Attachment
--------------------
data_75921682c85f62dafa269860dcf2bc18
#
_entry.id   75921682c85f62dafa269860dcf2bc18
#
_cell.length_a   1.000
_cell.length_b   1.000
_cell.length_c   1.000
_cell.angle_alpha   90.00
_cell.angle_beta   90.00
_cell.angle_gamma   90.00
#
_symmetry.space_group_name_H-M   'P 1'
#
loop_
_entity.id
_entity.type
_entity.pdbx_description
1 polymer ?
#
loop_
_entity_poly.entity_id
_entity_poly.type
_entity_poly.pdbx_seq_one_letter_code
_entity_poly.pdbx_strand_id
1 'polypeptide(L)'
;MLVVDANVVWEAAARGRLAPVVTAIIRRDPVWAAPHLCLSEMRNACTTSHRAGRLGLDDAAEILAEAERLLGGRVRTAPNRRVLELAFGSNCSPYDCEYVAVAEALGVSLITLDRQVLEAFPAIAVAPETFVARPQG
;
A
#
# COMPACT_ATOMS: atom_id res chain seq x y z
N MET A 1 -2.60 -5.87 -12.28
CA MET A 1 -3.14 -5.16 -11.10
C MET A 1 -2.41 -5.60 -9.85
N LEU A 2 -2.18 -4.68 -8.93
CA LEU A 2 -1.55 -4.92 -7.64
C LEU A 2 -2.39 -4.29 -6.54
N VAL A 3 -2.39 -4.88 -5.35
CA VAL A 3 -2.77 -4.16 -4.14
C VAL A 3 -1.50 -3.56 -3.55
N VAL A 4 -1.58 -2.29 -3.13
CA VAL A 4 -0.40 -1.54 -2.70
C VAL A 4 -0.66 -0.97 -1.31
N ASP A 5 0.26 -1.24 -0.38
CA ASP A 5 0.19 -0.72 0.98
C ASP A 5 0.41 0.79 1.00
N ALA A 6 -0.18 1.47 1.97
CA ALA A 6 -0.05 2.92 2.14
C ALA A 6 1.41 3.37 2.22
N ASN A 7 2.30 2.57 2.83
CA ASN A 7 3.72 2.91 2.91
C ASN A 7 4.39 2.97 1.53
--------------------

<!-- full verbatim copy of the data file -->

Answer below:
data_75921682c85f62dafa269860dcf2bc18
#
_entry.id   75921682c85f62dafa269860dcf2bc18
#
_cell.length_a   1.000
_cell.length_b   1.000
_cell.length_c   1.000
_cell.angle_alpha   90.00
_cell.angle_beta   90.00
_cell.angle_gamma   90.00
#
_symmetry.space_group_name_H-M   'P 1'
#
loop_
_entity.id
_entity.type
_entity.pdbx_description
1 polymer ?
#
loop_
_entity_poly.entity_id
_entity_poly.type
_entity_poly.pdbx_seq_one_letter_code
_entity_poly.pdbx_strand_id
1 'polypeptide(L)'
;MLVVDANVVWEAAARGRLAPVVTAIIRRDPVWAAPHLCLSEMRNACTTSHRAGRLGLDDAAEILAEAERLLGGRVRTAPNRRVLELAFGSNCSPYDCEYVAVAEALGVSLITLDRQVLEAFPAIAVAPETFVARPQG
;
A
#
# COMPACT_ATOMS: atom_id res chain seq x y z
N MET A 1 -2.60 -5.87 -12.28
CA MET A 1 -3.14 -5.16 -11.10
C MET A 1 -2.41 -5.60 -9.85
N LEU A 2 -2.18 -4.68 -8.93
CA LEU A 2 -1.55 -4.92 -7.64
C LEU A 2 -2.39 -4.29 -6.54
N VAL A 3 -2.39 -4.88 -5.35
CA VAL A 3 -2.77 -4.16 -4.14
C VAL A 3 -1.50 -3.56 -3.55
N VAL A 4 -1.58 -2.29 -3.13
CA VAL A 4 -0.40 -1.54 -2.70
C VAL A 4 -0.66 -0.97 -1.31
N ASP A 5 0.26 -1.24 -0.38
CA ASP A 5 0.19 -0.72 0.98
C ASP A 5 0.41 0.79 1.00
N ALA A 6 -0.18 1.47 1.97
CA ALA A 6 -0.05 2.92 2.14
C ALA A 6 1.41 3.37 2.22
N ASN A 7 2.30 2.57 2.83
CA ASN A 7 3.72 2.91 2.91
C ASN A 7 4.39 2.97 1.53